Boys of the Lamp

Cheri? In the beginning he was just a little, gingery-haired fellow with one shoulder slightly lower than the other, pinkish eyelashes, a weak right eye, and a perpetually running nose.

-Colette, Earthly Paradise


Try to imagine the three naked
porcelain boys cavorting on the lamp
from her celebrated view. They are not
babies and not girls, breastbones hard
and broad as wooden coat hangers,
sharp little bisque roses packed
among their welter of shoulders, knees
and fists of drapery. Two sit on the back
of the third, and all look out of the lamp’s
frilled trunk in a concentrated gaze
as if the desk before them offers
a view of talking monkeys, somersaulting
otters or a mound of busy ants. The lamp
is old, and the welts of porcelain
carved with grime give the boys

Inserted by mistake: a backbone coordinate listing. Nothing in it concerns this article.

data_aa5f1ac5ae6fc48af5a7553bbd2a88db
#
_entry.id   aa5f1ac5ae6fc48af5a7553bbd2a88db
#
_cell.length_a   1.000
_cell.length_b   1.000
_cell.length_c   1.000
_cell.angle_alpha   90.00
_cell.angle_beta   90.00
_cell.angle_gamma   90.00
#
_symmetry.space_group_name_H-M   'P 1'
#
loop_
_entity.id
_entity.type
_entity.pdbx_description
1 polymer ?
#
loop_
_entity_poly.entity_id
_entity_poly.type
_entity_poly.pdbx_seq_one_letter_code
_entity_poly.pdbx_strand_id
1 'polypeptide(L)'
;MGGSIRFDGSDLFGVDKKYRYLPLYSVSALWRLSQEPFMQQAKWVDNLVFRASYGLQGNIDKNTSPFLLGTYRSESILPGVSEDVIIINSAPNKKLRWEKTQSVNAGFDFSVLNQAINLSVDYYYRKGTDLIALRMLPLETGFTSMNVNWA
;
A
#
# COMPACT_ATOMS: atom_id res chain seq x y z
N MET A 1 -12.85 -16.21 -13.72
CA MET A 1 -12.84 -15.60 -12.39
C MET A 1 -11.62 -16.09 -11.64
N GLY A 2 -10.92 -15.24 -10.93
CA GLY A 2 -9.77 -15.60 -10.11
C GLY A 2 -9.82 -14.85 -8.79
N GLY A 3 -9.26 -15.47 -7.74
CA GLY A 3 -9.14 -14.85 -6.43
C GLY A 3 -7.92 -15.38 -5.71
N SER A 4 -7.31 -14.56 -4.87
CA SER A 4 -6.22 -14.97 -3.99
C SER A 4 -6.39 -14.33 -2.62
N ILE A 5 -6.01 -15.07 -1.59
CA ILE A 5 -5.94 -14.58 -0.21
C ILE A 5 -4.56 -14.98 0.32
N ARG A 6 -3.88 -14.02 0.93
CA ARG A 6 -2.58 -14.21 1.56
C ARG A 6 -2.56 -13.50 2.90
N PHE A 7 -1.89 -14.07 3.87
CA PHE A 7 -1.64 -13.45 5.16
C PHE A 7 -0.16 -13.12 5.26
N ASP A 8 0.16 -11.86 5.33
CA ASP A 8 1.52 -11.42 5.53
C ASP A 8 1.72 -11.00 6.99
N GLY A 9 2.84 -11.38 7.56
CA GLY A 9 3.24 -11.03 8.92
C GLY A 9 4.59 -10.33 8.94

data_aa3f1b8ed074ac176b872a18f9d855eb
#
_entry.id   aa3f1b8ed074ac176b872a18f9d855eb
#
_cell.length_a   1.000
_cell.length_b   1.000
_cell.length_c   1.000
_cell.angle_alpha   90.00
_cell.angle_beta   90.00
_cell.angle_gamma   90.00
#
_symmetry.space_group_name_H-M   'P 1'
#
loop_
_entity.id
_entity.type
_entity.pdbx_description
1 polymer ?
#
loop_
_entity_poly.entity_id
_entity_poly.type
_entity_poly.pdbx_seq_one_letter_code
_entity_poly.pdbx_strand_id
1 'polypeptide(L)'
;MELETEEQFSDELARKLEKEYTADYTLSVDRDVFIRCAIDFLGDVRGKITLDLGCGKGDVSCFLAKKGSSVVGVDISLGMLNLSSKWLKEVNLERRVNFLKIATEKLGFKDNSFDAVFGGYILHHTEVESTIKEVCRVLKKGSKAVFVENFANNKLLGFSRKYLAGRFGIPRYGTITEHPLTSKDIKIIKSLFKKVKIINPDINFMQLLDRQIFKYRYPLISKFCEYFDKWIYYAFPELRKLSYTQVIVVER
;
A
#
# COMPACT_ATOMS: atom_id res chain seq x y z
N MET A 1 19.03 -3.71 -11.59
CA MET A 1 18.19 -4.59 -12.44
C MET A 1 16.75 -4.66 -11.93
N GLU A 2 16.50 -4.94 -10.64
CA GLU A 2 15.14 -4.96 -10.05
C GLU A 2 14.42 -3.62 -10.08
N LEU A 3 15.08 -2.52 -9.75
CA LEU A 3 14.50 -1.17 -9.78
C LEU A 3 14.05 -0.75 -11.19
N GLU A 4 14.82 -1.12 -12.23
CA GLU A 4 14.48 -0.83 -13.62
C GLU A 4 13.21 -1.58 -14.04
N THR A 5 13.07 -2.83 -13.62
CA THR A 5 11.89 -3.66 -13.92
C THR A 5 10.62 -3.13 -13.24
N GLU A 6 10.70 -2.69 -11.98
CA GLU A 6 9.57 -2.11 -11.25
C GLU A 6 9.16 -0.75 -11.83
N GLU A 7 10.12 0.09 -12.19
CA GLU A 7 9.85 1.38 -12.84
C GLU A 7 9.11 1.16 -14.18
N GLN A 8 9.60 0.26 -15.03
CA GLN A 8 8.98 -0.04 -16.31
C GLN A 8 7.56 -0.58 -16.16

a feral touch. It’s possible to turn
the lamp around and around, to lower
one’s face to the place where the boys’ gaze
goes. But is it possible to carve one’s eye
along the porcelain thigh of a naked child
and take the right kind of pleasure?
What must the maker of the lamp
have wanted as he dragged his knife
through the clay, freed each chubby
toe and dimpled knee? How did he decide
which boy would be most rapt,
muscles cocked to launch
at whatever he regards and in regarding
wants? They said she was not immoral
but amoral and celebrated this, not words
but worlds that won’t translate.
These boys would, therefore, not
be decorative. The eye would follow
the marvel of their white flanks and accept
active desiring hardened into the fired
translucence of the desired. Like the rag
of cobweb that clings to one child’s armpit
or the grime that follows every white swell
of bisque, the eye she would have cast on them
was no more or less than the one she’d cast
on bundled summer glads, spicy cassoulet,
or the ruddy apple pulled from someone else’s tree.

Front page image by John Gibson.

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